How to Identify Your Cortisol Curve
One of hormones produced in the adrenal glands, cortisol plays an important role in the body, helping us to deal with stress and to regulate our natural body clock. When our cortisol follows a healthy, normal pattern, it follows what’s known as a curve. At its highest in the morning to help us face the onslaught of the day, it gradually begins to taper off until it’s at its lowest in the evening when we need to relax, which is when cortisol gives way to another important hormone, melatonin, which we need for sleep. So far so good, but sometimes our cortisol curve can be out of whack, causing not just problems for sleep but for mood, weight gain and much more. Knowing how to identify what your cortisol is doing is an important part of being able to address it. Here’s how…
On a normal day when stress levels are average or being managed, you should find your cortisol is at its peak around 7am. We need this so that we wake feeling raring to go and ready to face the challenges of the day. If, however, you’re finding yourself wide awake in the early hours and feeling wired well before 7am, it could because your cortisol levels are firing too early. This early morning spike could then have implications later on, causing you to feel irritable mid-morning and then like you’re about to crash and burn.
Ideally from midday onwards you should start to feel the effects of cortisol tailing off, finding that you feel less pumped up and more relaxed as the day continues. If you’re in a constantly high stress state and feeling tightly wound all day, the chances are you’re experiencing a daytime cortisol spike when you shouldn’t.
In an ideal world, your cortisol should decrease as the day ends, so that come bedtime you’re feeling suitably relaxed. If, however, you feel like you’re at your most fired up in the evenings and that it’s impossible to wind down, your cortisol levels are probably out of whack. If you usually like to do your daily workout after work or in the evening, this could be exacerbating the problem without you releasing it, because exercise naturally causes cortisol levels to rise. One way to negate that is to move your sessions to pre-work to capitalise on your natural spike. If you can’t keep away from evening workouts, then try switching high intensity sessions for something that creates what’s known as calm energy, such as yoga or Pilates.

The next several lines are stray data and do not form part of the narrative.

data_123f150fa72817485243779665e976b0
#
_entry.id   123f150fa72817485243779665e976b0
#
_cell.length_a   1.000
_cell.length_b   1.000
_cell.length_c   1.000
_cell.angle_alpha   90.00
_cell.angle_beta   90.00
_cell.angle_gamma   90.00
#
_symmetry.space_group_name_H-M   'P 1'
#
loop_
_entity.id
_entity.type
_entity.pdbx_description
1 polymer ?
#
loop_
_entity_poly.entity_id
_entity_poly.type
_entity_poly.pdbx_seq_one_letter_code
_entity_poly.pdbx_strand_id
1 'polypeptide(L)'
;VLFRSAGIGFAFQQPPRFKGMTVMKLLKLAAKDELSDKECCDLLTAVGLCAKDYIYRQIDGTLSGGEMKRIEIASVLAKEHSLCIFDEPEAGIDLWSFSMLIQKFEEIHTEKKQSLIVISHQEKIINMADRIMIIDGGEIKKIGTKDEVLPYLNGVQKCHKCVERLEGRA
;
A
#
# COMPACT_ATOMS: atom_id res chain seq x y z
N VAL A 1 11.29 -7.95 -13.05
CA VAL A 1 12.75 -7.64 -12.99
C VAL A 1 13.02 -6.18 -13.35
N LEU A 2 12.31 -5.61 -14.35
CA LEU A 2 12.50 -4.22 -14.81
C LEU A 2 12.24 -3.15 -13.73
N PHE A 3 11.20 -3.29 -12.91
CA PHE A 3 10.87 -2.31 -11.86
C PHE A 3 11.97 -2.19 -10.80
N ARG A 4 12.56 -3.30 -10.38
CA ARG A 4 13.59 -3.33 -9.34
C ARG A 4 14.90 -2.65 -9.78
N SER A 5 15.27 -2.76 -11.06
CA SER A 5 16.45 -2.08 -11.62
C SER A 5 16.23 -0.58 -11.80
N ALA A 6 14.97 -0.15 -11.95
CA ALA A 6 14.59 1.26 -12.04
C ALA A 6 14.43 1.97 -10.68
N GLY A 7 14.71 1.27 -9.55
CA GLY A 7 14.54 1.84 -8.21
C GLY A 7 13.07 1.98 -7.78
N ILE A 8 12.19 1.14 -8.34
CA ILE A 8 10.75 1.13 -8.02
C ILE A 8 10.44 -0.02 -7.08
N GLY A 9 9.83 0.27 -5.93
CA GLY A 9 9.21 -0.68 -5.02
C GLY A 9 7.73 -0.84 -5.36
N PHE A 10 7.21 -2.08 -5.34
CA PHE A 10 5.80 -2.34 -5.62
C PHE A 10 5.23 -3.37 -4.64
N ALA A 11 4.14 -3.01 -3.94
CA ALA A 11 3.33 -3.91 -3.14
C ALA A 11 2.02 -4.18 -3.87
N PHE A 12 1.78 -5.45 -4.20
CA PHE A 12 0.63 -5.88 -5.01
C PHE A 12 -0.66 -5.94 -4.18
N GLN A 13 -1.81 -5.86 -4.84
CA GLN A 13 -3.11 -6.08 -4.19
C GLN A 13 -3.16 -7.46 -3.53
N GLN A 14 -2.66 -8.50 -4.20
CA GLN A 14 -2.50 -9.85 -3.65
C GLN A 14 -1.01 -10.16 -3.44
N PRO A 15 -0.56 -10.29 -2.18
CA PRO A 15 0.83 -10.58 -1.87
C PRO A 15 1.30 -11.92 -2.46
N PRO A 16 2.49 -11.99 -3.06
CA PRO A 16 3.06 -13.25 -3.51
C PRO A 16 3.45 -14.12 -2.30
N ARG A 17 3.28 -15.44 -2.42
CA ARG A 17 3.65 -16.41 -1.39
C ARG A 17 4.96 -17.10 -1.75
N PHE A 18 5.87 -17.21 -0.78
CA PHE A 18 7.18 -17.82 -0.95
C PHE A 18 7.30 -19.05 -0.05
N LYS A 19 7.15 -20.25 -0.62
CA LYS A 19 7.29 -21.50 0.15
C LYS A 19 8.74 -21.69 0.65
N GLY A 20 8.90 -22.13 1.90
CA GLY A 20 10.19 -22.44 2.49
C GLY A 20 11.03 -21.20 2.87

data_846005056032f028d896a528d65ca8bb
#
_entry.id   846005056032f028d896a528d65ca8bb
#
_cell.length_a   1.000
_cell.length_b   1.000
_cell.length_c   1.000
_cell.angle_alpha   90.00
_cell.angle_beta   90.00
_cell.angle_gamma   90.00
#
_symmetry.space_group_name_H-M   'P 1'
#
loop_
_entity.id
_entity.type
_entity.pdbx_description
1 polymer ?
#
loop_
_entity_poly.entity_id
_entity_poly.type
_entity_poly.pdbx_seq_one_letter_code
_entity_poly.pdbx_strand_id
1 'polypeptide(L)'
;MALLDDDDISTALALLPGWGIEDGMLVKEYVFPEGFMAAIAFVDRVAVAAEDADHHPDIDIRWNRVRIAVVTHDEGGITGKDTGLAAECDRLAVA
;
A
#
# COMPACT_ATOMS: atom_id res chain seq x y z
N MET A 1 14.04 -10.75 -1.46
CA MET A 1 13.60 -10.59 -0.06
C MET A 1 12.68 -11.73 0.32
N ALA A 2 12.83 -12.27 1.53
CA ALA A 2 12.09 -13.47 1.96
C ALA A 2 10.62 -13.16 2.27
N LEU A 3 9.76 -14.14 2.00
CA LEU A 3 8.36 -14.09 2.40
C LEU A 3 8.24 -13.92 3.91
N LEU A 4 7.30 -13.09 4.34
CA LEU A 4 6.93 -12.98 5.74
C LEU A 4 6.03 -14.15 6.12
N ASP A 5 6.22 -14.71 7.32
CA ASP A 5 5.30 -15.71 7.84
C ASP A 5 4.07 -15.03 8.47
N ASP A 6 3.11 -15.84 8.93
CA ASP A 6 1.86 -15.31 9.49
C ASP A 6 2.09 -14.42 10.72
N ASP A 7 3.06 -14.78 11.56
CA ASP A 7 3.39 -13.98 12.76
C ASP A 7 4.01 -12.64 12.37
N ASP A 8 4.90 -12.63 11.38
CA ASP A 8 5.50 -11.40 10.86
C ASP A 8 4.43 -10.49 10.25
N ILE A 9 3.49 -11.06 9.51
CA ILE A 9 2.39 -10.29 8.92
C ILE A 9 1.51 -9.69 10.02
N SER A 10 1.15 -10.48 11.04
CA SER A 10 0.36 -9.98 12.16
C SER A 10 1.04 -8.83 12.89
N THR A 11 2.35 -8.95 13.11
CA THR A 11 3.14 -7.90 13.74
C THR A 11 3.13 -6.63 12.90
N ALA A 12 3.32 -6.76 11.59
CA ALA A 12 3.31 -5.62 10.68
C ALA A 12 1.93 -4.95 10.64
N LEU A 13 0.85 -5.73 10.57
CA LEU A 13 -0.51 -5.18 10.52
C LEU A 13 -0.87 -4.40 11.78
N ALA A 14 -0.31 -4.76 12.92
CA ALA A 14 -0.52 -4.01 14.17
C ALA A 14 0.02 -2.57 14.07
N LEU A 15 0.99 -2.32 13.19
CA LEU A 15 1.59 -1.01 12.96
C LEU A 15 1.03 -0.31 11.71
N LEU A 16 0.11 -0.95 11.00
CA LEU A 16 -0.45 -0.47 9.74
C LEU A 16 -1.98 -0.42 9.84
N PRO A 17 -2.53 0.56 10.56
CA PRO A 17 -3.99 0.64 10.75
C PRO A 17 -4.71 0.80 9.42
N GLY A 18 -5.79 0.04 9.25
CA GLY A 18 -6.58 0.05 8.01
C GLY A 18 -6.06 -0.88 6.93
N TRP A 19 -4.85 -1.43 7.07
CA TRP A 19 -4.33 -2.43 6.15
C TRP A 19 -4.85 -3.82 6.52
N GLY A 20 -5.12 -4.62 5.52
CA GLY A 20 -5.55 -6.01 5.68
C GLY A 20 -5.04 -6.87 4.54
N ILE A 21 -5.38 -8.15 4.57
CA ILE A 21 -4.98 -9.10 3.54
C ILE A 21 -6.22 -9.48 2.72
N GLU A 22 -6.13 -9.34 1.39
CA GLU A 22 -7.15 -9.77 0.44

How to reset your cortisol curve
There are lots of ways to try and reset your cortisol curve so that it’s more in tune with what your body naturally wants to do. The obvious things like reducing stress and consumption of alcohol and stimulants especially before bed is important, as is regular exercise, which despite causing a spike in cortisol, actually helps to maintain steady and healthy levels long-term and promotes better sleep. Keeping good sleep hygiene is crucial too, which means going to sleep and waking up at the same time every day regardless of the day or your schedule. In doing this, you can help reset your circadian rhythm and help tell your body when to produce melatonin when it should.